During an exclusive virtual preview event for closed press, Netflix presented never-before-seen clips and a conversation about the film based on August Wilson’s play of the same name, Ma Rainey’s Black Bottom.
Moderated by Nelson George, the discussion featured director George C. Wolfe and Academy-Award winning actor Viola Davis. As the titular character, Viola Davis transforms into Ma Rainey who is a very complex, sexually fluid, ferociously intelligent, trailblazing performer of the 1920s. Each of the clips presented prominently features the characters of Ma Rainey (Viola Davis) and her ambitious horn player Levee (Chadwick Boseman). There are some interesting dynamics that come into play between Levee and Ma Rainey’s relationship as the band surges in popularity. Including Levee having eyes for Ma Rainey’s girlfriend Dussie Mae.
Ma Rainey’s physical appearance is a woman who is fatigued, possibly plagued by her own inner demons, and also a woman that is fighting for her presence and relevance in Bronzeville, Chicago. As her sweat glistens off her chocolate skin and her mascara runs furiously past her tear-stained eyes she gives a smile that is as golden as the caps in her teeth. We want to know her story through and through, a woman who lives by her own rules.
Viola Davis says she went with the body structure of her Aunt Joyce when embodying the physicality of Ma Rainey. As described on the page, Ma Rainey was always sweaty and wore gold teeth. “I felt liberated when I had that padding on and cute,” says Davis.
On Playing Ma Rainey
Davis was candid in saying she didn’t think she could play Ma Rainey. “I didn’t see myself as that age, that character…there’s just a lot of things about I didn’t see myself in.”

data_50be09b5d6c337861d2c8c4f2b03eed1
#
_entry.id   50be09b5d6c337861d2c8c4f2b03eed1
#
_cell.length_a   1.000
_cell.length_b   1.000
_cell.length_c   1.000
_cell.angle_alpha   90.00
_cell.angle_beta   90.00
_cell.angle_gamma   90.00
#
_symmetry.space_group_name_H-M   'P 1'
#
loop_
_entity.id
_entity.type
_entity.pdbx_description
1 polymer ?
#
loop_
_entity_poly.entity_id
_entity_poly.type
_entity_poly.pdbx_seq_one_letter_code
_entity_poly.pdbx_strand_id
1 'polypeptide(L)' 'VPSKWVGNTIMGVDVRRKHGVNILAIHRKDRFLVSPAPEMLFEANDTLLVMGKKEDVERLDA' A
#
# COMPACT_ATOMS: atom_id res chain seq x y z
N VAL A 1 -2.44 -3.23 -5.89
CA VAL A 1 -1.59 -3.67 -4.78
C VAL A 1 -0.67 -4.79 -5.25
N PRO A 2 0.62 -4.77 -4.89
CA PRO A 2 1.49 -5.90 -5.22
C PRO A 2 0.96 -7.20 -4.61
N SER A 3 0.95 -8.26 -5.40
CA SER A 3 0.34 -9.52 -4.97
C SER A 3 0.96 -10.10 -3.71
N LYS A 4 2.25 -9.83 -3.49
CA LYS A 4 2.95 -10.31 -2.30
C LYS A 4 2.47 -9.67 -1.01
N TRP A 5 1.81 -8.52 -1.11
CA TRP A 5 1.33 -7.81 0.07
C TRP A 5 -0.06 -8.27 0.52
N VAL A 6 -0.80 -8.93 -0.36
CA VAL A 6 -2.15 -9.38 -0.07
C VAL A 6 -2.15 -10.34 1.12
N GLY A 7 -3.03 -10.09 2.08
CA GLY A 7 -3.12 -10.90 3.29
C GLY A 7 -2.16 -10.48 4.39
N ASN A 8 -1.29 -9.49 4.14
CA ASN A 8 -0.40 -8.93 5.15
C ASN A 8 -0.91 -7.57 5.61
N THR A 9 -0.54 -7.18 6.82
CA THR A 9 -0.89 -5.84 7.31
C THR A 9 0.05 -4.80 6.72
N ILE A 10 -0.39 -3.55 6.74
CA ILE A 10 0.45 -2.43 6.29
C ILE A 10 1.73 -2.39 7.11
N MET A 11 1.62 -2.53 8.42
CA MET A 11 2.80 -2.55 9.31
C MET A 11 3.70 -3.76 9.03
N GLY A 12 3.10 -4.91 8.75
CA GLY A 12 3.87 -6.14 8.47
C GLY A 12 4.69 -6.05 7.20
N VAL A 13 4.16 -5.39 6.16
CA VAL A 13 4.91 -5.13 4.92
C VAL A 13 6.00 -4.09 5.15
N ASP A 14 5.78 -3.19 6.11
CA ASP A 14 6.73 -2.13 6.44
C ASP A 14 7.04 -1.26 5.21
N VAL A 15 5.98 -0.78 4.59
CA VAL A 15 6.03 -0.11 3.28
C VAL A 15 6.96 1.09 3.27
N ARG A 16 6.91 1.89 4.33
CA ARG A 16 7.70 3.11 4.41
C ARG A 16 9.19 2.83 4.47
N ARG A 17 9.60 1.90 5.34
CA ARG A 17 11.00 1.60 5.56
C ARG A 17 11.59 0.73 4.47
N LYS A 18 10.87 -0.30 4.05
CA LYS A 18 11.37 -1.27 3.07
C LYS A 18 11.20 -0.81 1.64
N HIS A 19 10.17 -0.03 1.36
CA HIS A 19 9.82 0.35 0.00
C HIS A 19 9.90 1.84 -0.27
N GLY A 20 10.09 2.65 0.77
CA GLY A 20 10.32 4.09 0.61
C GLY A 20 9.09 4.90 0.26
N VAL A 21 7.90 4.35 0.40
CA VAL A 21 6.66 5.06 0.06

On Ma Rainey’s Character Development
George C. Wolfe describes Ma Rainey as a character that is visceral with cerebral power. She is someone with unmatched intelligence. “Somebody throws a game at her, she throws a better game back,” says Wolfe.
On August Wilson
According to Viola Davis, she states that August’s main objective in his life was to chronicle African-American life in each decade of the 20th century. “We called it this century’s cycle plays,” says Davis.
On Ma Rainey’s sexuality
“I felt it was my mission to absolutely not to make [her sexuality] a negative. I didn’t want to do that because when I read about Ma Rainey, she was unapologetic. It’s your job to play her as she is and that’s how you honor her,” says Davis.
On Chadwick Boseman
George C. Wolfe says both he and Denzel thought of Chadwick during the casting process and believed it would be a brilliant idea to offer him the role. “We had a 2-week rehearsal period where we talked a lot and dug into the material and started shooting and Chadwick put his entire being into Levee,” says Wolfe.
Viola Davis already had a kinship with Chadwick Boseman prior to filming. “Not to compete with Chadwick’s mother, but Chadwick is my baby. This was my second time working with him, after playing his mother in Get On Up,” she says.
There will be a great deal of art, history, and magnetic performances to look forward to for the impending Netflix drama Ma Rainey’s Black Bottom. If the brilliant work of Wilson’s Fences adapted to the big screen is any indicator of what we can expect in this project, be prepared to hear of awards conversations very soon for this project.
The work of August Wilson is so incredibly impactful and relevant. Davis said it best when describing the playwright’s narratives.
“August lets us talk as people of color and this work has got to be in the hands of a great artist, to be able to understand whose hands to put in it, to direct it, and act in it,” says Davis.
Here’s a first look at the trailer below:
Ma Rainey’s Black Bottom premieres December 18, 2020 on Netflix.
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Jamie Broadnax is the creator of the online community for Black women called Black Girl Nerds. Jamie has appeared on MSNBC's The Melissa Harris-Perry Show and The Grio's Top 100. Her Twitter personality has been recognized by Shonda Rhimes as one of her favorites to follow. She's the primary film critic for BGN and is a member of the Broadcast Film Critic Association